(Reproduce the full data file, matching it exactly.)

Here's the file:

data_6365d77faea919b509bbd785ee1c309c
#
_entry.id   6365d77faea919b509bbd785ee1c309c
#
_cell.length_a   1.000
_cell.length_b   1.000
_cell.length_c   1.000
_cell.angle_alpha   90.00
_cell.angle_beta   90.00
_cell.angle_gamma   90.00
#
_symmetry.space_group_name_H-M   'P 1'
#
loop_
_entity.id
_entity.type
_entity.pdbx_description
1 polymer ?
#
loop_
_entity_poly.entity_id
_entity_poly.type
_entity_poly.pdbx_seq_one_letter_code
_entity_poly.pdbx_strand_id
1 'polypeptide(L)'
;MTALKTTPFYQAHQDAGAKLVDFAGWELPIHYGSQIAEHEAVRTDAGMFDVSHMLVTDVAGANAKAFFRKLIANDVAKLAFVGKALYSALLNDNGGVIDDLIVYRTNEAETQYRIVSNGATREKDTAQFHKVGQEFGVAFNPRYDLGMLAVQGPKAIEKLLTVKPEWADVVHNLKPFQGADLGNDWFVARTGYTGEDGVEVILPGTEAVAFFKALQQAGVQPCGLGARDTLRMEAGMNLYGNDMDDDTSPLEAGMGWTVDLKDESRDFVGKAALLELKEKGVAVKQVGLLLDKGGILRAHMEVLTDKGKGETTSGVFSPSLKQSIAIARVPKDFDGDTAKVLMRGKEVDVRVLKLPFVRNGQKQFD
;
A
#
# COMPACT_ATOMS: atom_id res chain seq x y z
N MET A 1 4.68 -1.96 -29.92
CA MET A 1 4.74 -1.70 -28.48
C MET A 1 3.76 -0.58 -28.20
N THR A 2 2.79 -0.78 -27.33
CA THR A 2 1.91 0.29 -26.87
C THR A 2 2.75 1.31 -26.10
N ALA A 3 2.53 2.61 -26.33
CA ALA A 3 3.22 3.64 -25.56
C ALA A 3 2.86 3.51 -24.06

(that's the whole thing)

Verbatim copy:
data_6365d77faea919b509bbd785ee1c309c
#
_entry.id   6365d77faea919b509bbd785ee1c309c
#
_cell.length_a   1.000
_cell.length_b   1.000
_cell.length_c   1.000
_cell.angle_alpha   90.00
_cell.angle_beta   90.00
_cell.angle_gamma   90.00
#
_symmetry.space_group_name_H-M   'P 1'
#
loop_
_entity.id
_entity.type
_entity.pdbx_description
1 polymer ?
#
loop_
_entity_poly.entity_id
_entity_poly.type
_entity_poly.pdbx_seq_one_letter_code
_entity_poly.pdbx_strand_id
1 'polypeptide(L)'
;MTALKTTPFYQAHQDAGAKLVDFAGWELPIHYGSQIAEHEAVRTDAGMFDVSHMLVTDVAGANAKAFFRKLIANDVAKLAFVGKALYSALLNDNGGVIDDLIVYRTNEAETQYRIVSNGATREKDTAQFHKVGQEFGVAFNPRYDLGMLAVQGPKAIEKLLTVKPEWADVVHNLKPFQGADLGNDWFVARTGYTGEDGVEVILPGTEAVAFFKALQQAGVQPCGLGARDTLRMEAGMNLYGNDMDDDTSPLEAGMGWTVDLKDESRDFVGKAALLELKEKGVAVKQVGLLLDKGGILRAHMEVLTDKGKGETTSGVFSPSLKQSIAIARVPKDFDGDTAKVLMRGKEVDVRVLKLPFVRNGQKQFD
;
A
#
# COMPACT_ATOMS: atom_id res chain seq x y z
N MET A 1 4.68 -1.96 -29.92
CA MET A 1 4.74 -1.70 -28.48
C MET A 1 3.76 -0.58 -28.20
N THR A 2 2.79 -0.78 -27.33
CA THR A 2 1.91 0.29 -26.87
C THR A 2 2.75 1.31 -26.10
N ALA A 3 2.53 2.61 -26.33
CA ALA A 3 3.22 3.64 -25.56
C ALA A 3 2.86 3.51 -24.06